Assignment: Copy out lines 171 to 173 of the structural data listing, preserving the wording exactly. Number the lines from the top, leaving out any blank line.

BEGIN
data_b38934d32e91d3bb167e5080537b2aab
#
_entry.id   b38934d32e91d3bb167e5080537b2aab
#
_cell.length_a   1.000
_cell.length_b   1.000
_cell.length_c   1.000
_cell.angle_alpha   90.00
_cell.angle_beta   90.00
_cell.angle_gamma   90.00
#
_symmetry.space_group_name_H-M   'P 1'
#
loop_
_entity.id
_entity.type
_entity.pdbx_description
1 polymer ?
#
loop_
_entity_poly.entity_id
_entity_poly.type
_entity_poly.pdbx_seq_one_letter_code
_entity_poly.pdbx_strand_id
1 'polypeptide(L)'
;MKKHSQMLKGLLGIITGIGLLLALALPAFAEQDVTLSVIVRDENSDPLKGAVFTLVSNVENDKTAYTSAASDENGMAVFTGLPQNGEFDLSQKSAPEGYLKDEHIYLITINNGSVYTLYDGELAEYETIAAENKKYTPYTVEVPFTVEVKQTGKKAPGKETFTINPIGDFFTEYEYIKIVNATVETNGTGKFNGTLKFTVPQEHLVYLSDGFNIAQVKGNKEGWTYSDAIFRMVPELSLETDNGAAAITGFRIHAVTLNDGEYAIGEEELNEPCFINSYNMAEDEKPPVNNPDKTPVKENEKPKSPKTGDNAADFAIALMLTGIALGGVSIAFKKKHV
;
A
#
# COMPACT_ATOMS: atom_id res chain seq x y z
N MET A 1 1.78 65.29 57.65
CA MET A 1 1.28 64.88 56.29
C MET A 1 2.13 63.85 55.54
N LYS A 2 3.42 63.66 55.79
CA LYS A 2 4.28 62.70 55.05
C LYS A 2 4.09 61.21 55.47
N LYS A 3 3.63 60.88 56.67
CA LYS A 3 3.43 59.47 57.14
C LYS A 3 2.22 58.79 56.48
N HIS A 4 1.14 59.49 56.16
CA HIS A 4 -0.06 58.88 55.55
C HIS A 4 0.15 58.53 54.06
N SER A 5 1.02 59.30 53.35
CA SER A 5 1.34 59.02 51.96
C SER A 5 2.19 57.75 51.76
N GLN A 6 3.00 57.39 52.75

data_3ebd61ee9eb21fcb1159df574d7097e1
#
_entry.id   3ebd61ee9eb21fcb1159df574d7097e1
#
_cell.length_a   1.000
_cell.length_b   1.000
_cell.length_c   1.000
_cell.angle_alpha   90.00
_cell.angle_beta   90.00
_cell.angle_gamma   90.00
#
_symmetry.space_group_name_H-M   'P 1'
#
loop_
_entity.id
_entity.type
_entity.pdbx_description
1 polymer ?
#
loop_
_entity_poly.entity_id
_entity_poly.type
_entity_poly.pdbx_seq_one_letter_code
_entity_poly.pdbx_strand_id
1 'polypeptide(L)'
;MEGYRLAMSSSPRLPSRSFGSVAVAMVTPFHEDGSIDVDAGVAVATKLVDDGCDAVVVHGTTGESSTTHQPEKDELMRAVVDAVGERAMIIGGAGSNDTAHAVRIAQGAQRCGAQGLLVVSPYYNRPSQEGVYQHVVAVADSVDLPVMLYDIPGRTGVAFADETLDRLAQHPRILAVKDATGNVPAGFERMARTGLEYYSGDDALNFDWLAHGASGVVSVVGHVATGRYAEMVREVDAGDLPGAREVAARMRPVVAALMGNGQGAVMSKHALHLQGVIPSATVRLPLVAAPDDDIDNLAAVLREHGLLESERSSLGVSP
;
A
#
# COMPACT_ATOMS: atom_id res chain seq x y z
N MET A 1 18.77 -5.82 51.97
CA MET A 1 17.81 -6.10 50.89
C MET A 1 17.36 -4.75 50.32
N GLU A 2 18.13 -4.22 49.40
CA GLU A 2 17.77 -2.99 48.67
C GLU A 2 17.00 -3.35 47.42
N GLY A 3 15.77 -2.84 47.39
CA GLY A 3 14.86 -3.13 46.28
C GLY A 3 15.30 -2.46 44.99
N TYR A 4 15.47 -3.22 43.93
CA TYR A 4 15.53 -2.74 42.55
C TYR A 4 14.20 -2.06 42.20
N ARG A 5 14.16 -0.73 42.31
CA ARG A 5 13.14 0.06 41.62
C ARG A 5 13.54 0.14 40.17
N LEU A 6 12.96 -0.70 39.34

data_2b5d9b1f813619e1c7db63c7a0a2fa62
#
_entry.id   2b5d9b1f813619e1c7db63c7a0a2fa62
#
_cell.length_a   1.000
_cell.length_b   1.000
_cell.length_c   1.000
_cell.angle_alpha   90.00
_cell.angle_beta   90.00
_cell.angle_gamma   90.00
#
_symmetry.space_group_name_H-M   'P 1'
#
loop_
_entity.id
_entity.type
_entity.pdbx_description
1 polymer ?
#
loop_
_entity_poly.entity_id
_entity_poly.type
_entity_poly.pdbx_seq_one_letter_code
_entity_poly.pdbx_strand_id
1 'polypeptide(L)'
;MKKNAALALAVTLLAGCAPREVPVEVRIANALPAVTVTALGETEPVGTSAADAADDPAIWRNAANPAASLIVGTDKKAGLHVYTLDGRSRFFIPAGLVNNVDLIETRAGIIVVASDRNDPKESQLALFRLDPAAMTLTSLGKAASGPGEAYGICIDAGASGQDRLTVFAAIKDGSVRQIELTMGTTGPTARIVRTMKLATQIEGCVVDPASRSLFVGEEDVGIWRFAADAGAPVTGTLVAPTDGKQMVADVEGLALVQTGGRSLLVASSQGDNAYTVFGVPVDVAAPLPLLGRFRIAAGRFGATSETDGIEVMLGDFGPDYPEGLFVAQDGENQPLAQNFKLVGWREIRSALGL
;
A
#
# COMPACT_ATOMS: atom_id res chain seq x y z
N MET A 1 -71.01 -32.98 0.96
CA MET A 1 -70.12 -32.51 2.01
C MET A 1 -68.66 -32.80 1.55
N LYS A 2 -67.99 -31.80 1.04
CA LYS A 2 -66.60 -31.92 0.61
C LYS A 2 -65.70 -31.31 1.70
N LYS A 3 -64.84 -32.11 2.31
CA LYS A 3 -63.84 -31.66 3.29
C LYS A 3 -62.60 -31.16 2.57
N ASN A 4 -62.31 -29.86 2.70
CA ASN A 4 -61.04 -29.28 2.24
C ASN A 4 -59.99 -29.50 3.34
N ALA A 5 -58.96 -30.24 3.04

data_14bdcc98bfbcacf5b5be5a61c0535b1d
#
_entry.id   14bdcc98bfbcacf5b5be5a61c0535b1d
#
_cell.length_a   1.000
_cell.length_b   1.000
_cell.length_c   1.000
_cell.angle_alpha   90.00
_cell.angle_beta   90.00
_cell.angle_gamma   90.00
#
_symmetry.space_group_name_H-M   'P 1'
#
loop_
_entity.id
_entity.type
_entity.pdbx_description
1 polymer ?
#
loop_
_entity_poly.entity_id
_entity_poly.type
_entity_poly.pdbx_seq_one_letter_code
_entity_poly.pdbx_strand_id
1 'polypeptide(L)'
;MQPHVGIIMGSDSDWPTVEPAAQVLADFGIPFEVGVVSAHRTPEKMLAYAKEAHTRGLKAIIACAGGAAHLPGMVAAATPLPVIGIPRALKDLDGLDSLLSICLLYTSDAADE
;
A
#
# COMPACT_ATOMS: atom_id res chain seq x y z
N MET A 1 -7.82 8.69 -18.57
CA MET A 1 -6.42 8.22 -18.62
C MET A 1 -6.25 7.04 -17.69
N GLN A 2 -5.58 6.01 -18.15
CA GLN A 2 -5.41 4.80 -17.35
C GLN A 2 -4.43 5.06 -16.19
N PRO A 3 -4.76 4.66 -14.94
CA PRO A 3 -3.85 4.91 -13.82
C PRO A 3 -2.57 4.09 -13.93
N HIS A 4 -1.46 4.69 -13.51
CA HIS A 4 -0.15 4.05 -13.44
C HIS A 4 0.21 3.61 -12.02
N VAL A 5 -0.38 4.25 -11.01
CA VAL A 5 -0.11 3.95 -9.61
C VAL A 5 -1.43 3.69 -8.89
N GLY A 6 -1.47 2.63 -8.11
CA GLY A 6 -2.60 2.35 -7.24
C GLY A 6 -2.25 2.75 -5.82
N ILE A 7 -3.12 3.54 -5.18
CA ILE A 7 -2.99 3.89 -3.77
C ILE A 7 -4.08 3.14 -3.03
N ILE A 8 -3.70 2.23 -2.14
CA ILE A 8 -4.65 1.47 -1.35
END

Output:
C GLN A 2 -4.43 5.06 -16.19
N PRO A 3 -4.76 4.66 -14.94
CA PRO A 3 -3.85 4.91 -13.82